The final polls have been tabulated and Fox has made a decision as to who's in and who's out of Thursday night's Republican presidential primary debate.
According to FoxNews.com, the top ten qualifiers are:
Real estate magnate Donald Trump; former Florida Gov. Jeb Bush; Wisconsin Gov. Scott Walker; former Arkansas Gov. Mike Huckabee; retired neurosurgeon Ben Carson; Texas Sen. Ted Cruz; Florida Sen. Marco Rubio; Kentucky Sen. Rand Paul; New Jersey Gov. Chris Christie; and Ohio Gov. John Kasich.
And the also-rans:
(F)ormer Texas Gov. Rick Perry, former Pennsylvania Sen. Rick Santorum and several others will not be on the prime-time, 9 p.m. ET stage. The seven who did not make the top 10 will be invited to a separate 5 p.m. ET debate. Aside from Perry and Santorum, this includes Louisiana Gov. Bobby Jindal; former HP head Carly Fiorina; South Carolina Sen. Lindsey Graham; former New York Gov. George Pataki; and former Virginia Gov. Jim Gilmore.
The New York Times noted that Fox's process of taking the top ten winners in national polling has been "fraught with complaints" and that the results are that "a sitting governor, Bobby Jindal of Louisiana, and a sitting senator, Lindsey Graham of South Carolina, will be relegated to the second-tier event." While a carnival barker gets center stage, that is.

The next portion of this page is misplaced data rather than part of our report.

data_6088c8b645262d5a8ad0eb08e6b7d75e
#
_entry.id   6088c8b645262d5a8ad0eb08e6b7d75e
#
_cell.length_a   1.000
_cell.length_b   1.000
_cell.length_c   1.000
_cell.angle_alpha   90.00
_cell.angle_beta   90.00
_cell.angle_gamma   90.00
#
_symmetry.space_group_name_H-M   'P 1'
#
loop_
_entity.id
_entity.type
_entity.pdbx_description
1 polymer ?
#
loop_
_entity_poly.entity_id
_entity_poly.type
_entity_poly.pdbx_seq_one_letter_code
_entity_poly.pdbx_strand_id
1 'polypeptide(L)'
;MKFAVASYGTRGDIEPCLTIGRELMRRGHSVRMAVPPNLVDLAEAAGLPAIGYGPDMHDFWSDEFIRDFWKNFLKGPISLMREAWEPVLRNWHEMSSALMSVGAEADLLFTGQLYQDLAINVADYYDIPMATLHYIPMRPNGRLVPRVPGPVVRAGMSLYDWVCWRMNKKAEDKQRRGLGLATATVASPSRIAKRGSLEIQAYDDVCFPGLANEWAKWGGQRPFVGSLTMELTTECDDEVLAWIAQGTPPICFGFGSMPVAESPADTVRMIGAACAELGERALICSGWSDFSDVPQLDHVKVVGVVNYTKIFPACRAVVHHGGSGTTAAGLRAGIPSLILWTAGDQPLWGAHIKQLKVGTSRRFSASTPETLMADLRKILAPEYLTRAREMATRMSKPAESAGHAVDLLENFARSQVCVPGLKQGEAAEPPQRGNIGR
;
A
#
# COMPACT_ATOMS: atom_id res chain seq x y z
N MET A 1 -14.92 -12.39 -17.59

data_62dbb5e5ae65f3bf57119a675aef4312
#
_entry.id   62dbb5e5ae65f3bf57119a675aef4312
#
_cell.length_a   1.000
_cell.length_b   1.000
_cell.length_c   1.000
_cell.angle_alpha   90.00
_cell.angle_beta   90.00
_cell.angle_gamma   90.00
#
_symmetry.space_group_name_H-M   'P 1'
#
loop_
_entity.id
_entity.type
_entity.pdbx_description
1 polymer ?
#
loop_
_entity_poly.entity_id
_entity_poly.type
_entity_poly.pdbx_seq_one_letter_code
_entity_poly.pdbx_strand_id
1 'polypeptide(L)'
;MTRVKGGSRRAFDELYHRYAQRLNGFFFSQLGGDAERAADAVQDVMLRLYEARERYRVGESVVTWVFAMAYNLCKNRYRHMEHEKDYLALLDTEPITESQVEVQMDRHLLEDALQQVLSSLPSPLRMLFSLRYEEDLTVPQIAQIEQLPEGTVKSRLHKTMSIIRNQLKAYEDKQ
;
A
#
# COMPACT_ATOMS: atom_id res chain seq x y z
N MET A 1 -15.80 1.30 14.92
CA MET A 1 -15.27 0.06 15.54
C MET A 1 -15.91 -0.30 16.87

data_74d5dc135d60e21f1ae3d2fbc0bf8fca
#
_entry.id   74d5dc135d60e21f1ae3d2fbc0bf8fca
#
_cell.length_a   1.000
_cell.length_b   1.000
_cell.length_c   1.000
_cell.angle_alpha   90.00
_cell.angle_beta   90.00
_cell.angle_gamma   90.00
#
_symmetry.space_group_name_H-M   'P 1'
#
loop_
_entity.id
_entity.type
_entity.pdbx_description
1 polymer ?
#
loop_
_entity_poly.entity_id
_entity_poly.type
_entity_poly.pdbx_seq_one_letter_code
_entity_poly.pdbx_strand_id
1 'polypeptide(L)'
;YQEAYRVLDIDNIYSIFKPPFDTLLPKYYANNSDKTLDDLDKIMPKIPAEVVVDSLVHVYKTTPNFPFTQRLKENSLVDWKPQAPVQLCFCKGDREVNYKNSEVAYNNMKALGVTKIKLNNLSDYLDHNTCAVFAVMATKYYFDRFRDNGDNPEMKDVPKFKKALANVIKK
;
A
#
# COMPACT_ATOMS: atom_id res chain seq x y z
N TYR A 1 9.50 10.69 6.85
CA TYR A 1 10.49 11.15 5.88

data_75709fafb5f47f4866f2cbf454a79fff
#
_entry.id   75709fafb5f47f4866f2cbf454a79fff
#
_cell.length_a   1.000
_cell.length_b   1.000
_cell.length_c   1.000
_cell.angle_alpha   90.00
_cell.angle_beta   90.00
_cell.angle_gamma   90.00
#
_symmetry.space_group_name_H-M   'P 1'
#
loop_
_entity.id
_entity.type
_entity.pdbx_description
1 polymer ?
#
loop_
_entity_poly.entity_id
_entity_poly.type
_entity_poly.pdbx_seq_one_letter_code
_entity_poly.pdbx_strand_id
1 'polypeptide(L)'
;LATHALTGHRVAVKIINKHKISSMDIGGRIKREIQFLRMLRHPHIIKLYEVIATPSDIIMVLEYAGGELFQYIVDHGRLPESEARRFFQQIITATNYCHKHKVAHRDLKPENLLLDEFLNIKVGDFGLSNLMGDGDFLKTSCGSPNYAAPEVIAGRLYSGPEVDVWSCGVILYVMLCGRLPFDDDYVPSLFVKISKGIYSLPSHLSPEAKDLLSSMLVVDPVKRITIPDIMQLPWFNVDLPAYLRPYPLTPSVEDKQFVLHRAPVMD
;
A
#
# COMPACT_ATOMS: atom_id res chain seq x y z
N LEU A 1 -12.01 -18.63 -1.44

Media Matters was, not surprisingly, more cutting in its analysis. It noted that Fox not only picked the winners but chose which polls to pick from. The result is that the real winner of the debate will be Fox and Roger Ailes:
As Media Matters has documented, candidates have been flocking to the network to get face time with its influential hosts and reach its conservative audience, which in turn boosts interest in Fox. In some cases, candidates and groups supporting them have spent hundreds of thousands of dollars on Fox ads to help bolster their image and hopefully increase their national polling ahead of the debate.
Media Matters quoted Eric Engberg, a former CBS News correspondent who covered presidential campaigns from 1976 to 2000, as saying, "This whole thing is a sham."
"It's obvious that the early primary states and the Iowa caucuses have suffered a blow from the way Fox is managing things," Engberg added. "There is less focus on Iowa and New Hampshire because all of the candidates' staffs felt the most important thing is going to be this televised debate on Fox, especially if it is going to be the first ... We can call it the Roger Ailes primary. One television executive has taken control of the process of deciding. It has a smell of one-man rule about it."
I'll be watching and live blogging the whole thing, starting with the "kids table" debate at 5 PM ET. Do join us!
Whatever tune Jabba the Ailes plays, the GOPiggies will dance to it.